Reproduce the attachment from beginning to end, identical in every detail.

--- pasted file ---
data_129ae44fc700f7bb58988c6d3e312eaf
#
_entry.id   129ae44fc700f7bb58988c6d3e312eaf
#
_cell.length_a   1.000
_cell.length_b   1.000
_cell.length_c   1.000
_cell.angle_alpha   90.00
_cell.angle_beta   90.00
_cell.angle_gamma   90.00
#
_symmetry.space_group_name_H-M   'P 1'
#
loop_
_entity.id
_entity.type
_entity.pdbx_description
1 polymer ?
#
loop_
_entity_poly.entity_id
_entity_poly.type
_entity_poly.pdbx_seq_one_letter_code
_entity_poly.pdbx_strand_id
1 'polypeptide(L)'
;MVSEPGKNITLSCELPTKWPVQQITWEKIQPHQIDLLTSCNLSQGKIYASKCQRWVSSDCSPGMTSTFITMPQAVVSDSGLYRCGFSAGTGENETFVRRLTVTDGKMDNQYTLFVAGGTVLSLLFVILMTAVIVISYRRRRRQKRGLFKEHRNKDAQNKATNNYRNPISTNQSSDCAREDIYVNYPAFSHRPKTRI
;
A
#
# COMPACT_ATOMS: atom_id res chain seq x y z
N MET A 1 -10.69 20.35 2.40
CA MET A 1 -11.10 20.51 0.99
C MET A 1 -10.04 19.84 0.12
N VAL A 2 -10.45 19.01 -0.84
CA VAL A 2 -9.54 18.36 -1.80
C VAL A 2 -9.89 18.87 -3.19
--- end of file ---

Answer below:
data_129ae44fc700f7bb58988c6d3e312eaf
#
_entry.id   129ae44fc700f7bb58988c6d3e312eaf
#
_cell.length_a   1.000
_cell.length_b   1.000
_cell.length_c   1.000
_cell.angle_alpha   90.00
_cell.angle_beta   90.00
_cell.angle_gamma   90.00
#
_symmetry.space_group_name_H-M   'P 1'
#
loop_
_entity.id
_entity.type
_entity.pdbx_description
1 polymer ?
#
loop_
_entity_poly.entity_id
_entity_poly.type
_entity_poly.pdbx_seq_one_letter_code
_entity_poly.pdbx_strand_id
1 'polypeptide(L)'
;MVSEPGKNITLSCELPTKWPVQQITWEKIQPHQIDLLTSCNLSQGKIYASKCQRWVSSDCSPGMTSTFITMPQAVVSDSGLYRCGFSAGTGENETFVRRLTVTDGKMDNQYTLFVAGGTVLSLLFVILMTAVIVISYRRRRRQKRGLFKEHRNKDAQNKATNNYRNPISTNQSSDCAREDIYVNYPAFSHRPKTRI
;
A
#
# COMPACT_ATOMS: atom_id res chain seq x y z
N MET A 1 -10.69 20.35 2.40
CA MET A 1 -11.10 20.51 0.99
C MET A 1 -10.04 19.84 0.12
N VAL A 2 -10.45 19.01 -0.84
CA VAL A 2 -9.54 18.36 -1.80
C VAL A 2 -9.89 18.87 -3.19